Date of Award

6-2012

Degree Type

Thesis

Degree Name

Biology (M.S.)

Department

Biology

Abstract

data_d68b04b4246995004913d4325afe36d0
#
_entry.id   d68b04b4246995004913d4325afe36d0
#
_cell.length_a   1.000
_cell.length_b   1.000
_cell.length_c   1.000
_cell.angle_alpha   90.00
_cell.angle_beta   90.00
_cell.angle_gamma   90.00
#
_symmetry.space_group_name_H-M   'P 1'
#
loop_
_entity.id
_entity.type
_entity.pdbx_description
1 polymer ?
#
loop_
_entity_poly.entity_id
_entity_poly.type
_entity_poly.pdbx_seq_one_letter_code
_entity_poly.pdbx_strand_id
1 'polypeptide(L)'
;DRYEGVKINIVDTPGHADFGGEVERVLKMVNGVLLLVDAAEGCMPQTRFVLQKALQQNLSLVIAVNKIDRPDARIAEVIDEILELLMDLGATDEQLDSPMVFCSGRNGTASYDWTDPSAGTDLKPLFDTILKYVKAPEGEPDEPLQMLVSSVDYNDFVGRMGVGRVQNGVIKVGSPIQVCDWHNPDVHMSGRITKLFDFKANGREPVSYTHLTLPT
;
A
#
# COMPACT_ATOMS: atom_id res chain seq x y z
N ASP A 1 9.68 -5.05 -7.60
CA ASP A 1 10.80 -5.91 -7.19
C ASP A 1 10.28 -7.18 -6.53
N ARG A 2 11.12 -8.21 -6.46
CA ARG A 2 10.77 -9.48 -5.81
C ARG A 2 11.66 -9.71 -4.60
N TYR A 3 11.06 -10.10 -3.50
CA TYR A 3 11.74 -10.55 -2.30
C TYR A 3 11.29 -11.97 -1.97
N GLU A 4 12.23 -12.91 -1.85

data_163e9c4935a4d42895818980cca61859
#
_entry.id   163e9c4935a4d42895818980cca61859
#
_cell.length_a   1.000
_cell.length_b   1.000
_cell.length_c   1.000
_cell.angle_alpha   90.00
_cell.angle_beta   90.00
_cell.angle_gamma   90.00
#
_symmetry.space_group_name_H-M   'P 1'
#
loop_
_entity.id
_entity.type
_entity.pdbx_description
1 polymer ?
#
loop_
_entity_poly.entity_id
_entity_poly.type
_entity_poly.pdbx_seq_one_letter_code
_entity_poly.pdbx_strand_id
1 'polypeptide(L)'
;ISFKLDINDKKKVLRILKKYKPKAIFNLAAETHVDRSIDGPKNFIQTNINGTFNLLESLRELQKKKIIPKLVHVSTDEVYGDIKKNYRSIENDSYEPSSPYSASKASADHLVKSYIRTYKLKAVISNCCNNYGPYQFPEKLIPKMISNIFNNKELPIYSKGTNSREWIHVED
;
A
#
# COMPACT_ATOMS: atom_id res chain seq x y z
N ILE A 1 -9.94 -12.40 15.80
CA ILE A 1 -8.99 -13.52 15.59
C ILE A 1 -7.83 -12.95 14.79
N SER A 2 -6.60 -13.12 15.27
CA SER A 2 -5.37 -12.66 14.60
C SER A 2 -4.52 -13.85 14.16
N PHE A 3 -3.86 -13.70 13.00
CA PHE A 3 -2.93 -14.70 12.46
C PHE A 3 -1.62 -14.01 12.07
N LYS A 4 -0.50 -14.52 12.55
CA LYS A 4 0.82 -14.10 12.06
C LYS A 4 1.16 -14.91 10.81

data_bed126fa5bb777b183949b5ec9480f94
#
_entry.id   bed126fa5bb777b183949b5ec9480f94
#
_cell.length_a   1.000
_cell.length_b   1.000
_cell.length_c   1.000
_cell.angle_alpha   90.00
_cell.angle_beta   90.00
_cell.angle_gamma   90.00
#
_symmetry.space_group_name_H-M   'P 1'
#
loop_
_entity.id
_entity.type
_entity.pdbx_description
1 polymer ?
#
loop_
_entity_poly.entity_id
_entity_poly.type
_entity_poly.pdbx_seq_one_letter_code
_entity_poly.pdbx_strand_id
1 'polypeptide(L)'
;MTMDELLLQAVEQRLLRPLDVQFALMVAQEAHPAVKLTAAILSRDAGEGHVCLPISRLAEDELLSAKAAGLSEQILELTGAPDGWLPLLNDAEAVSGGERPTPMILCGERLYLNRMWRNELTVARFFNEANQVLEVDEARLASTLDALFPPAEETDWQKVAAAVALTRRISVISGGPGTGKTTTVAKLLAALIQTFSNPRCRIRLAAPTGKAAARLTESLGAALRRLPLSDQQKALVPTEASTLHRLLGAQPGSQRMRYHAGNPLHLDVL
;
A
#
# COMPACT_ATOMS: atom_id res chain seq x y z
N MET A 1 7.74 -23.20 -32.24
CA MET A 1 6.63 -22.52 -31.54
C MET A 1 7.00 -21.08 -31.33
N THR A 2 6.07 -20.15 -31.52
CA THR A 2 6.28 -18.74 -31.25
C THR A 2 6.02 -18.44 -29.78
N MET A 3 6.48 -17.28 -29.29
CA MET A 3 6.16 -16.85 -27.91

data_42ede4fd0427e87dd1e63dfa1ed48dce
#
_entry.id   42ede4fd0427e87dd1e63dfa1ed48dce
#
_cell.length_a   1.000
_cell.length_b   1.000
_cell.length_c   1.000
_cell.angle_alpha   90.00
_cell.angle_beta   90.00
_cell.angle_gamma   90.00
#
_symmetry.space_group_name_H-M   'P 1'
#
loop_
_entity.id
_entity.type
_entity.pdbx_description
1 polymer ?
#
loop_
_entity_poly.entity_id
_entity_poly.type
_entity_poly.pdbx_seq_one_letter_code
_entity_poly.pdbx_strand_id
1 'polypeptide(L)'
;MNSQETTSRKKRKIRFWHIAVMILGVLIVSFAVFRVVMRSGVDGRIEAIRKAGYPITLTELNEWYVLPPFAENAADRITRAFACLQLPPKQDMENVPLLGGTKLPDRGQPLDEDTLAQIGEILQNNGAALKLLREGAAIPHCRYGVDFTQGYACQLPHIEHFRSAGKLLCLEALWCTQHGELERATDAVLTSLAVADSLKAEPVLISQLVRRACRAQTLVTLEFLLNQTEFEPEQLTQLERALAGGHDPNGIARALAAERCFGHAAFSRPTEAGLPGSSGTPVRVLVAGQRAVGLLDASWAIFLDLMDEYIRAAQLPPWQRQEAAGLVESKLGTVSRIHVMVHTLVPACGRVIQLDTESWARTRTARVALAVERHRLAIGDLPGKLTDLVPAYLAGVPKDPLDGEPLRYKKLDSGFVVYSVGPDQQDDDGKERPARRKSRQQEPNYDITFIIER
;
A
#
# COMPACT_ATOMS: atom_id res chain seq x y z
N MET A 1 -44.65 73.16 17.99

Eurasian watermilfoil (Myriophyllum spicatum) is one of North American’s most invasive and widely managed aquatic weeds. Eurasian watermilfoil also hybridizes with the native northern watermilfoil (Myriophyllum sibiricum) to produce many invasive and genetically diverse populations of hybrid watermilfoils. Both Eurasian and hybrid watermilfoils are commonly controlled with herbicides, but there has been recent concern that some hybrids exhibit reduced herbicide sensitivity. There is a lack of studies comparing the response of Eurasian and hybrid watermilfoils to commonly used herbicides. To determine if hybrids exhibit reduced herbicide sensitivity, I compared the sensitivity of hybrid and Eurasian watermilfoil populations from the Upper and Lower Peninsulas of Michigan to the commonly used herbicide, 2,4-D, with laboratory studies. I also asked whether hybrids were more abundant in lakes with a history of 2,4-D management in the Menominee River watershed of the Upper Peninsula of Michigan. Hybrids exhibited reduced 2,4-D sensitivity and were more common in 2,4-D treated lakes. To estimate how quickly reduced 2,4-D sensitivity can evolve in hybrids, I estimated whether watermilfoil populations from the Menominee River watershed, including populations with reduced 2,4-D sensitivity, were composed of first generation or advanced generation hybrids. The presence predominance of first generations hybrids in the Menominee River watershed suggests that reduced 2,4-D sensitivity can evolve in a single generation. In conclusion, I discuss management implications of reduced herbicide sensitivity in hybrid watermilfoils.

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